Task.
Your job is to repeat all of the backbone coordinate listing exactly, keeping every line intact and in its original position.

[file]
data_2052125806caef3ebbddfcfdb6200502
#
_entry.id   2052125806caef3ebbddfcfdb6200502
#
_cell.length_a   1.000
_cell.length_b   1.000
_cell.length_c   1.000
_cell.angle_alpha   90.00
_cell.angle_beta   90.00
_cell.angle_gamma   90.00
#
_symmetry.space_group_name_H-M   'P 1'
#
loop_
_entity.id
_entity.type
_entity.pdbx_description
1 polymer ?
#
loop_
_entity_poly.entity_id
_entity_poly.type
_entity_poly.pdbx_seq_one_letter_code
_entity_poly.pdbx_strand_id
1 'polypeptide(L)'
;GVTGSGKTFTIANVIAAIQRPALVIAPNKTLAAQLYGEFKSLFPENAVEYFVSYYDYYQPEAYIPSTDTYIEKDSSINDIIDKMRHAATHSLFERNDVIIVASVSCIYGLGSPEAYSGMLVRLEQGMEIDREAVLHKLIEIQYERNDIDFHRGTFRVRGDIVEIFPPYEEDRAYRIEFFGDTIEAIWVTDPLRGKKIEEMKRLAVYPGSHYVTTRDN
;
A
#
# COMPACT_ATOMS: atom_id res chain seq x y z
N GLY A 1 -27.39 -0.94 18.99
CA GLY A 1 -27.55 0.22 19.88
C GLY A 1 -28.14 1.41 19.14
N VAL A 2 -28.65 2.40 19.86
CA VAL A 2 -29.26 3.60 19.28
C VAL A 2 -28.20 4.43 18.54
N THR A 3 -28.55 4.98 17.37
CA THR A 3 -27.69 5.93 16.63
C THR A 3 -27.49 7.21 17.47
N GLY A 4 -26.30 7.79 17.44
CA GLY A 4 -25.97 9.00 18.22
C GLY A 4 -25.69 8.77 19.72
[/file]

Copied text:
data_2052125806caef3ebbddfcfdb6200502
#
_entry.id   2052125806caef3ebbddfcfdb6200502
#
_cell.length_a   1.000
_cell.length_b   1.000
_cell.length_c   1.000
_cell.angle_alpha   90.00
_cell.angle_beta   90.00
_cell.angle_gamma   90.00
#
_symmetry.space_group_name_H-M   'P 1'
#
loop_
_entity.id
_entity.type
_entity.pdbx_description
1 polymer ?
#
loop_
_entity_poly.entity_id
_entity_poly.type
_entity_poly.pdbx_seq_one_letter_code
_entity_poly.pdbx_strand_id
1 'polypeptide(L)'
;GVTGSGKTFTIANVIAAIQRPALVIAPNKTLAAQLYGEFKSLFPENAVEYFVSYYDYYQPEAYIPSTDTYIEKDSSINDIIDKMRHAATHSLFERNDVIIVASVSCIYGLGSPEAYSGMLVRLEQGMEIDREAVLHKLIEIQYERNDIDFHRGTFRVRGDIVEIFPPYEEDRAYRIEFFGDTIEAIWVTDPLRGKKIEEMKRLAVYPGSHYVTTRDN
;
A
#
# COMPACT_ATOMS: atom_id res chain seq x y z
N GLY A 1 -27.39 -0.94 18.99
CA GLY A 1 -27.55 0.22 19.88
C GLY A 1 -28.14 1.41 19.14
N VAL A 2 -28.65 2.40 19.86
CA VAL A 2 -29.26 3.60 19.28
C VAL A 2 -28.20 4.43 18.54
N THR A 3 -28.55 4.98 17.37
CA THR A 3 -27.69 5.93 16.63
C THR A 3 -27.49 7.21 17.47
N GLY A 4 -26.30 7.79 17.44
CA GLY A 4 -25.97 9.00 18.22
C GLY A 4 -25.69 8.77 19.72